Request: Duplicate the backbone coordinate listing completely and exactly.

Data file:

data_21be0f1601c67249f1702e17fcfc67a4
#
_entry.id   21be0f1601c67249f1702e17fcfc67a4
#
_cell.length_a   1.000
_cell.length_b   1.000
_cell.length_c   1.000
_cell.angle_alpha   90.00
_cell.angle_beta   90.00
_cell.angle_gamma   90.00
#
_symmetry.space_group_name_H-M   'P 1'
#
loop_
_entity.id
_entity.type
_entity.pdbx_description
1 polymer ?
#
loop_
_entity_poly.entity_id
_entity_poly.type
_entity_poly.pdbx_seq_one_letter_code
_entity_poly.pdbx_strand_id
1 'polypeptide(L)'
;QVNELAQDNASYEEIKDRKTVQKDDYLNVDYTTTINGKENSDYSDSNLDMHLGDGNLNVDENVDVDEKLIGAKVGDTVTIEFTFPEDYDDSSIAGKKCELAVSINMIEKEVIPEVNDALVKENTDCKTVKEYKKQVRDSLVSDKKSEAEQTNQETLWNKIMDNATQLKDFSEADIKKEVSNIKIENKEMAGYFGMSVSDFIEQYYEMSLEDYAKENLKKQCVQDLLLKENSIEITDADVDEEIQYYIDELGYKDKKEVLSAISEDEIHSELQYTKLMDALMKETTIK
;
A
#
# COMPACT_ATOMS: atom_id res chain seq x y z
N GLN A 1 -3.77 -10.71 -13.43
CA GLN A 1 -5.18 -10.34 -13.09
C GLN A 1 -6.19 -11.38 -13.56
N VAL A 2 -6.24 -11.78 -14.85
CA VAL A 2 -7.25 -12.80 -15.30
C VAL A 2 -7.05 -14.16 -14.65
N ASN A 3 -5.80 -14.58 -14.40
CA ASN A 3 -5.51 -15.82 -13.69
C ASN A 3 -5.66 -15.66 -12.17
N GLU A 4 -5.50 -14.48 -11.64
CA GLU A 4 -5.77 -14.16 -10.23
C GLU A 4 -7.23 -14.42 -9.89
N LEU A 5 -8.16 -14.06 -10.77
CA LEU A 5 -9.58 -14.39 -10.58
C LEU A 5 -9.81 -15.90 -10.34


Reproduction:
data_21be0f1601c67249f1702e17fcfc67a4
#
_entry.id   21be0f1601c67249f1702e17fcfc67a4
#
_cell.length_a   1.000
_cell.length_b   1.000
_cell.length_c   1.000
_cell.angle_alpha   90.00
_cell.angle_beta   90.00
_cell.angle_gamma   90.00
#
_symmetry.space_group_name_H-M   'P 1'
#
loop_
_entity.id
_entity.type
_entity.pdbx_description
1 polymer ?
#
loop_
_entity_poly.entity_id
_entity_poly.type
_entity_poly.pdbx_seq_one_letter_code
_entity_poly.pdbx_strand_id
1 'polypeptide(L)'
;QVNELAQDNASYEEIKDRKTVQKDDYLNVDYTTTINGKENSDYSDSNLDMHLGDGNLNVDENVDVDEKLIGAKVGDTVTIEFTFPEDYDDSSIAGKKCELAVSINMIEKEVIPEVNDALVKENTDCKTVKEYKKQVRDSLVSDKKSEAEQTNQETLWNKIMDNATQLKDFSEADIKKEVSNIKIENKEMAGYFGMSVSDFIEQYYEMSLEDYAKENLKKQCVQDLLLKENSIEITDADVDEEIQYYIDELGYKDKKEVLSAISEDEIHSELQYTKLMDALMKETTIK
;
A
#
# COMPACT_ATOMS: atom_id res chain seq x y z
N GLN A 1 -3.77 -10.71 -13.43
CA GLN A 1 -5.18 -10.34 -13.09
C GLN A 1 -6.19 -11.38 -13.56
N VAL A 2 -6.24 -11.78 -14.85
CA VAL A 2 -7.25 -12.80 -15.30
C VAL A 2 -7.05 -14.16 -14.65
N ASN A 3 -5.80 -14.58 -14.40
CA ASN A 3 -5.51 -15.82 -13.69
C ASN A 3 -5.66 -15.66 -12.17
N GLU A 4 -5.50 -14.48 -11.64
CA GLU A 4 -5.77 -14.16 -10.23
C GLU A 4 -7.23 -14.42 -9.89
N LEU A 5 -8.16 -14.06 -10.77
CA LEU A 5 -9.58 -14.39 -10.58
C LEU A 5 -9.81 -15.90 -10.34